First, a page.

One day several years ago, we arrived in the expressionist gallery and found the Leger gone. In its place hung another painting, something not memorable. It was as if Sirius had decamped from the night sky, replaced by a smudge. I couldn’t believe the loss of my painting. Pictures typically disappear from museum walls for a variety of reasons — when they undergo restoration, are loaned to other institutions, or go into storage to permit the exhibition of another work, for instance — but I learned that none of these situations caused the removal of Smoke Over Rooftops. A crime had made it happen.
In 1940, this painting had been the property of a French collector named Alphonse Kann, who had inspired the character Charles Swann in Proust’s Remembrance of Things Past. When the Germans occupied Paris, they stole the painting, along with 1,201 additional artworks that Kann owned as well as tens of thousands of paintings and sculptures from the homes of other Jews. Kann escaped France and died soon after the war. Trapped in a new black market of stolen art, the painting passed through many hands. A businessman unaware of its provenance bought Smoke Over Rooftops in New York City during the 1950s and donated it to our museum. Fifty years after Kann’s death, his descendants tracked it down to our institution’s collection. It took ten years for the Kann heirs and the museum to untangle the threads of theft and ownership, but finally, with no advance notice to the public, the painting returned to the Kann family.
One family’s property had been restored, but where did that leave my family’s ritual? I explained to the girls about the theft of art during the Holocaust and the complicated disputes over rightful ownership, but I could not answer all of their questions: Should we feel bad to have enjoyed a stolen painting? Why couldn’t the Kann family share the painting with the museum and allow people like us to keep seeing it? Was it wrong for us to have acted as though we owned the painting? After the painting’s removal, our visits to the museum seemed incomplete when our thoughts, if not our footsteps, led us to a gallery whose most captivating work was missing.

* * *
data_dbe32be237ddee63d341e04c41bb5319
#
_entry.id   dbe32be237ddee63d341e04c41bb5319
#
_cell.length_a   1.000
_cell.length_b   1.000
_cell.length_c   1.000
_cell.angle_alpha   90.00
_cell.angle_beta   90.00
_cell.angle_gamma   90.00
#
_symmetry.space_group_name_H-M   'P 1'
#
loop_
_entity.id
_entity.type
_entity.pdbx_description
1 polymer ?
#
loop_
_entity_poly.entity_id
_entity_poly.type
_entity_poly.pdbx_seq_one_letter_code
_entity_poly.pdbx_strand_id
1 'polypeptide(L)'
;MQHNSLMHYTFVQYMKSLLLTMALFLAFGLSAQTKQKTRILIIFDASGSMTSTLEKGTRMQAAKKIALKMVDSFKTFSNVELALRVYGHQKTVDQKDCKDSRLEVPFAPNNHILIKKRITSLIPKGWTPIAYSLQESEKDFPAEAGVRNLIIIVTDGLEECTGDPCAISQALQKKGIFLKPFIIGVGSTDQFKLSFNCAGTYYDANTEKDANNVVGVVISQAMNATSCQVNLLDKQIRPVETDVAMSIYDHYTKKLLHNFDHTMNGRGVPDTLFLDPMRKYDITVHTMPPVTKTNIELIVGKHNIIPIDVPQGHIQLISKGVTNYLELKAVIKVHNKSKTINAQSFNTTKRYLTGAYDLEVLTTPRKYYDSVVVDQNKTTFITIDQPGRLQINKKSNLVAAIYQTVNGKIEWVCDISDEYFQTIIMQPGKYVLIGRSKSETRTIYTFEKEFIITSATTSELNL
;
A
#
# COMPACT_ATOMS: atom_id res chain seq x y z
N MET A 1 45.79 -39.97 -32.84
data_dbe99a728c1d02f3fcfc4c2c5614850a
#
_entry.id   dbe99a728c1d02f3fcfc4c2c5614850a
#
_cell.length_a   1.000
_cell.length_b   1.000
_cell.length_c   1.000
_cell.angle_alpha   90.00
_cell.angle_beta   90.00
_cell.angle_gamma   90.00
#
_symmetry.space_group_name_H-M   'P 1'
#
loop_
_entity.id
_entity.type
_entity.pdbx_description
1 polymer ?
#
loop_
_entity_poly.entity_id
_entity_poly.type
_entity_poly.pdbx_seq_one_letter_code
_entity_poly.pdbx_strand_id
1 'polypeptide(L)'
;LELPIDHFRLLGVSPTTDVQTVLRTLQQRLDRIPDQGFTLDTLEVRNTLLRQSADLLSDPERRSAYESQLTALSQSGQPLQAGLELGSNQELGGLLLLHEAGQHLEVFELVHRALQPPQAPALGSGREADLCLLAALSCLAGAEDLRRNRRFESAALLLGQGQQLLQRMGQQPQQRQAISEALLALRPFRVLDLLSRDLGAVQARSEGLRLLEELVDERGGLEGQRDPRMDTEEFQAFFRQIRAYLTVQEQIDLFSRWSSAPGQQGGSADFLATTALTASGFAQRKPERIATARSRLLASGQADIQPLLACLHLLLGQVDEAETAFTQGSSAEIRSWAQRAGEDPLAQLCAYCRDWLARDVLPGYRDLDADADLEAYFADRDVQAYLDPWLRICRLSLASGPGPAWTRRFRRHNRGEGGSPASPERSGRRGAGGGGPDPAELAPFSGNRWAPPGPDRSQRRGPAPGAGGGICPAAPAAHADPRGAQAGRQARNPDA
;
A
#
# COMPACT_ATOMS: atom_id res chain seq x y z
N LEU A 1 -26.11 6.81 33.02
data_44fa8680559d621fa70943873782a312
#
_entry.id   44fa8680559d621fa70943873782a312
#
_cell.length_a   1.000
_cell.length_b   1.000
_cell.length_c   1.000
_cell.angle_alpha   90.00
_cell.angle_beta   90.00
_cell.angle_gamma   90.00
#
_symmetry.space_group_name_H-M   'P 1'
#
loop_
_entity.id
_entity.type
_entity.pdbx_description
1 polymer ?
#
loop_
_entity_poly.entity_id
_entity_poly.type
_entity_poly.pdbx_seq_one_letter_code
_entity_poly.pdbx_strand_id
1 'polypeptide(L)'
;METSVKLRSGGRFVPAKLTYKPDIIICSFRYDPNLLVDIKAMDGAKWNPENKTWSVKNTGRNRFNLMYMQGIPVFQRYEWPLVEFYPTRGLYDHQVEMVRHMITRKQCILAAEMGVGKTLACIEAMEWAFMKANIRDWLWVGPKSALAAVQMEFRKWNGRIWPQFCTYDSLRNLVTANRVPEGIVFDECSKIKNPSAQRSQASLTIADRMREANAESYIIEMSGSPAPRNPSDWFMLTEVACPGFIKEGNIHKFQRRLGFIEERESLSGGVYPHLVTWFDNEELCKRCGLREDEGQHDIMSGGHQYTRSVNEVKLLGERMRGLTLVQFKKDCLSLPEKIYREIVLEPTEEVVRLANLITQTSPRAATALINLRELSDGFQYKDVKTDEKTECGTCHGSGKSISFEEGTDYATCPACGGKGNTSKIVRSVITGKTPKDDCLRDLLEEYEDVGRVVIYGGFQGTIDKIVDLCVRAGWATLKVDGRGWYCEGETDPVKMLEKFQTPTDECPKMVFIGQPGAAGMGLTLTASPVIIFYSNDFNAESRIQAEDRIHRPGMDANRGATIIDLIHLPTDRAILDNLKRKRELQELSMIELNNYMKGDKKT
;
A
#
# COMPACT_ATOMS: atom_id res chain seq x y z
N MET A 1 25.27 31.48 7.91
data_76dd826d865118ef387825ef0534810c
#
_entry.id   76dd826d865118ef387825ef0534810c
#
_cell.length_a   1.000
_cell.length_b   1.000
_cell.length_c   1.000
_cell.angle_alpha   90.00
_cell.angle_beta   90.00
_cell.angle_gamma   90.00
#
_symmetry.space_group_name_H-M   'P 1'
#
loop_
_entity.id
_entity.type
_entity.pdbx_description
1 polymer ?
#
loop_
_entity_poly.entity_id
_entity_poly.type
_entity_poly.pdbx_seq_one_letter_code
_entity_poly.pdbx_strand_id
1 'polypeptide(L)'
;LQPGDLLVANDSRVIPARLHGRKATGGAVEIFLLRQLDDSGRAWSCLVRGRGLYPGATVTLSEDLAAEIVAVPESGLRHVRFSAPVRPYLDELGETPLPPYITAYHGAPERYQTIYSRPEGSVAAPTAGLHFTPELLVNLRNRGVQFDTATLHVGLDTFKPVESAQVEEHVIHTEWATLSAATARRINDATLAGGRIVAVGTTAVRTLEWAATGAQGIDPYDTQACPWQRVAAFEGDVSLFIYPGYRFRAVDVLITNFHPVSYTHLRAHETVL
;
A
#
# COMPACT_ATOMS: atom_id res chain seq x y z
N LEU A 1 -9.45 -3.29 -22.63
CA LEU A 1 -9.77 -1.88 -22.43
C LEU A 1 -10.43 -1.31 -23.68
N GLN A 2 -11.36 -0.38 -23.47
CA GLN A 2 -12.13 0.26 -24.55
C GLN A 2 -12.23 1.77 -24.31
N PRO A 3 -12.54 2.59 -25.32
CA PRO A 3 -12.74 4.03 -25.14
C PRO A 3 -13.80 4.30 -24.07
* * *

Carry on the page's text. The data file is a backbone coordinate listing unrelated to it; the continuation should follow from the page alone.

Our pilgrimages to the museum have continued. My younger daughter no longer takes off, a little blonde streak, when we near Lucretia — we all arrive together at Rembrandt’s gallery. The group arrival is appropriately protective, because my daughter has learned that Lucretia’s woes grow out of her rape by the son of a Roman king. My older daughter refuses to pose next to On the Thames, especially with other people standing nearby, and her maturing face looks less like that of the girl in the frame. My daughters have grown.
I’m the one who has failed to adjust to the new circumstances in the galleries. I haven’t found a new favorite, despite the efforts of the girls to sell me on a spectacular 19th century painting of an Egyptian rug merchant by Jean-Léon Gérome. I like it, but I’m afraid to draw it into our family ritual. It too could prove to be stolen goods. It too could disappear.
Itzkoff, Dave. “Painting Stolen by Nazis Returned to Heirs.” The New York Times Artsbeat Blog, October 30, 2008.
Müller, Melissa and Monika Tatzkow. Lost Lives, Lost Art: Jewish Collectors, Nazi Art Theft, and the Quest for Justice. Vendome Press, 2010.